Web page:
for woodwind quintet
“Eupraxophy” is a word coined by the eminent American philosopher Paul Kurtz (who is also responsible for the much-maligned and oft-misunderstood term “secular humanism”). It is constructed from three Greek roots-eu (good, well), praxis (conduct, practice), and sophia (scientific and philosophic wisdom). Kurtz gives as a preliminary definition, “a set of convictions and practices offering a cosmic outlook and an ethical guide to life,” and then proceeds to fill an entire book with the ramifications of this definition.
The book, Eupraxophy, is nothing less than an effort to outline a humanist life philosophy that is, among other things, intellectually challenging and emotionally rewarding.
Although much less ambitious, my ten-minute piece for woodwind quintet attempts to explore some of the same territory. As a rationalist and skeptic, I place a high value on the ordered and reasoned; as an artist, I place a high value on the emotive and subjective. In my compositions I attempt to reconcile the two. I work to write music that has intellectual depth, but which also has an immediate emotional appeal and an inviting surface. Of course, I don’t pretend that this is a new or original concept – it is precisely what many, maybe most, artists are trying to do all the time, anyway. However, by using this title, I wanted to call attention to this idea in a little more direct way than usual.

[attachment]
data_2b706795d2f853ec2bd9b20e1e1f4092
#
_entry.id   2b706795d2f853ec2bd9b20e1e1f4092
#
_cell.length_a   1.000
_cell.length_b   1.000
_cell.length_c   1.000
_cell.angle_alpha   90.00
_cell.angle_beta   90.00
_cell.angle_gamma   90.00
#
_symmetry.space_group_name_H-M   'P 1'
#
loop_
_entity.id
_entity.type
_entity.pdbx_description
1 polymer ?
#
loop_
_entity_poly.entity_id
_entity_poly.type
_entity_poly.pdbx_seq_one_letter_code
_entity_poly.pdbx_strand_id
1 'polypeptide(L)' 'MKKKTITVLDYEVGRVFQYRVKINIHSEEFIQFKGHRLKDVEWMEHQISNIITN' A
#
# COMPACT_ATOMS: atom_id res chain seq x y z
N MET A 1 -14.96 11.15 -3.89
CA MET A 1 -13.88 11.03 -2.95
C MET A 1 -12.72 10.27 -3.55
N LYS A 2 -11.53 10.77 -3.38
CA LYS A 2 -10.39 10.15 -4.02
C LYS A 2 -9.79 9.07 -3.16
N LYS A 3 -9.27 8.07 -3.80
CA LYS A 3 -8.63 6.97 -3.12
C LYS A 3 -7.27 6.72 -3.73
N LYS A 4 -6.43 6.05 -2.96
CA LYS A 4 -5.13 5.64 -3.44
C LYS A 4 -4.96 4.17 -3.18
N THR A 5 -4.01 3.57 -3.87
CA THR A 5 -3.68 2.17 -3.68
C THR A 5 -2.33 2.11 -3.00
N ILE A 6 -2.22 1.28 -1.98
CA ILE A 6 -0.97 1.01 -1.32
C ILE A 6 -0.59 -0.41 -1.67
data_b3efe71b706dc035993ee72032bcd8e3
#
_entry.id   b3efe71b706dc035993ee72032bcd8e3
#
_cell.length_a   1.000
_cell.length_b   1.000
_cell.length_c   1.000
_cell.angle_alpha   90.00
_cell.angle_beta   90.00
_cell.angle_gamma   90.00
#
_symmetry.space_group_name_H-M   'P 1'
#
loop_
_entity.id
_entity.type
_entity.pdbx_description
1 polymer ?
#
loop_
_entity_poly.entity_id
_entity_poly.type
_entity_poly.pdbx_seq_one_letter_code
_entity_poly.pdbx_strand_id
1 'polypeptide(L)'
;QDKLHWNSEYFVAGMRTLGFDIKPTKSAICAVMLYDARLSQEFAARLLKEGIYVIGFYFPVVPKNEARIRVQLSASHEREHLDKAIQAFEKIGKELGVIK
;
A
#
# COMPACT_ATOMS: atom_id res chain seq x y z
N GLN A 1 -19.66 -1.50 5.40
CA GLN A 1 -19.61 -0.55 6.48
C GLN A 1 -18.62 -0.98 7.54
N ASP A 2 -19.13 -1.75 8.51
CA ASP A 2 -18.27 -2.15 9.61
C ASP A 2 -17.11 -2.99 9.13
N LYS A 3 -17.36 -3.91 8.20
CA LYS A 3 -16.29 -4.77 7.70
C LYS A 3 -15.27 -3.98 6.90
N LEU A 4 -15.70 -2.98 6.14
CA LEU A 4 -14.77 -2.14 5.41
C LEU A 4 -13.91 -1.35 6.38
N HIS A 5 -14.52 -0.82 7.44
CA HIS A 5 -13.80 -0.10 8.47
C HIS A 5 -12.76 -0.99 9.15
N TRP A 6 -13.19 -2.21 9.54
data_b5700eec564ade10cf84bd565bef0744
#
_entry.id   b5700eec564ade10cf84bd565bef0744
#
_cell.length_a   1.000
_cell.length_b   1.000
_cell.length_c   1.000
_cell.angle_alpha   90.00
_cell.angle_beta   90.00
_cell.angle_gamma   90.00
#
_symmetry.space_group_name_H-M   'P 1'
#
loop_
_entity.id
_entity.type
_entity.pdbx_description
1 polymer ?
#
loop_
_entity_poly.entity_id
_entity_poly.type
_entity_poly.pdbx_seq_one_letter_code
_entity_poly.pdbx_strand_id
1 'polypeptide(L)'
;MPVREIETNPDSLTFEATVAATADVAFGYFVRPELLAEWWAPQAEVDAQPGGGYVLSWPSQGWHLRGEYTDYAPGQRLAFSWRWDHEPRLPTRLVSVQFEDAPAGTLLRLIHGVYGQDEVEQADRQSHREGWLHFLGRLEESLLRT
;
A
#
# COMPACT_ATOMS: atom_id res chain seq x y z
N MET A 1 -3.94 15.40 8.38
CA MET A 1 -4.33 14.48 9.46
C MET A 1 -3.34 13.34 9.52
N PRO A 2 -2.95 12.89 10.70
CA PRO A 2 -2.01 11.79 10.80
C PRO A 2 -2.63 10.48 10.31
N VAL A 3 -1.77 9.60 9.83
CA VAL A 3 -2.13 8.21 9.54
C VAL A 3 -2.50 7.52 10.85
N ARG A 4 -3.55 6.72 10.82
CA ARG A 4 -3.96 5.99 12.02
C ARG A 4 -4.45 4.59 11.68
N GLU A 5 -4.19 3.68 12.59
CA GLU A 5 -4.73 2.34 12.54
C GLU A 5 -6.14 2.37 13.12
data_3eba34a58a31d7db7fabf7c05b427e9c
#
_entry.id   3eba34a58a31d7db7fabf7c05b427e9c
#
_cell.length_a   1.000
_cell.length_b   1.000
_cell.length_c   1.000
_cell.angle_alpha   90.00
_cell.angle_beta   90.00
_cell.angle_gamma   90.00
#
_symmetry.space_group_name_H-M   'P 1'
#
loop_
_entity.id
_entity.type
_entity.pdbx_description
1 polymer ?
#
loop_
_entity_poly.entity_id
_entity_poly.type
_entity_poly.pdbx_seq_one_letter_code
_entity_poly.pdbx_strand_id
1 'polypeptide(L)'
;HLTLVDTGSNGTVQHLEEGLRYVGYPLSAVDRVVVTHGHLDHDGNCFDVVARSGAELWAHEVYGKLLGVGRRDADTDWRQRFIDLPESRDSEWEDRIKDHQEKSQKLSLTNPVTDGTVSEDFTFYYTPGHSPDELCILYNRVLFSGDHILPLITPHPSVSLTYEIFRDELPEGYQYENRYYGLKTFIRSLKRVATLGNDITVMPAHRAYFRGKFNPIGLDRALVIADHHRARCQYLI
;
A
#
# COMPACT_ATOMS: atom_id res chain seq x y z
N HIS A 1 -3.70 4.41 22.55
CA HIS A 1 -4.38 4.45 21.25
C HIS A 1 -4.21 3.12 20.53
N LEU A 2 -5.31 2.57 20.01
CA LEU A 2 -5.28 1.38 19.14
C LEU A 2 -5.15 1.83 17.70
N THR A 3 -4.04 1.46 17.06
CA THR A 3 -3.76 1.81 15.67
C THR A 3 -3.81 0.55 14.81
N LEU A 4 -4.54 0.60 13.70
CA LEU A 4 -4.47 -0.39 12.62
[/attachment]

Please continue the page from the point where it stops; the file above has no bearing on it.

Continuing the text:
Eupraxophy begins with a rhapsodic bassoon solo. The other instruments join in, presenting material that will form the basis of much of what follows. In particular, permutations of the chord series presented when the other instruments enter will be heard throughout the piece.
Over a softly-pulsating accompaniment the oboe then presents more lyrical material. The flute joins in and plays a duet with the oboe. A fast, scherzando section follows, which also serves as a development of previous motives and ideas. After the climax of the scherzando there is a slow section which presents a new melody, accompanied by bits of previous motives, followed by a horn solo, which is based on the inversion of the opening bassoon melody. The (hopefully) ecstatic coda leads to a final statement of the initial motive.
Eupraxophy was written for the Quinteto de Alientos de la Ciudad de México, and for the University of Louisville Woodwind Quintet, of which my wife, Rebecca Jemian, was the bassoonist. It was composed during the last few weeks of 1998.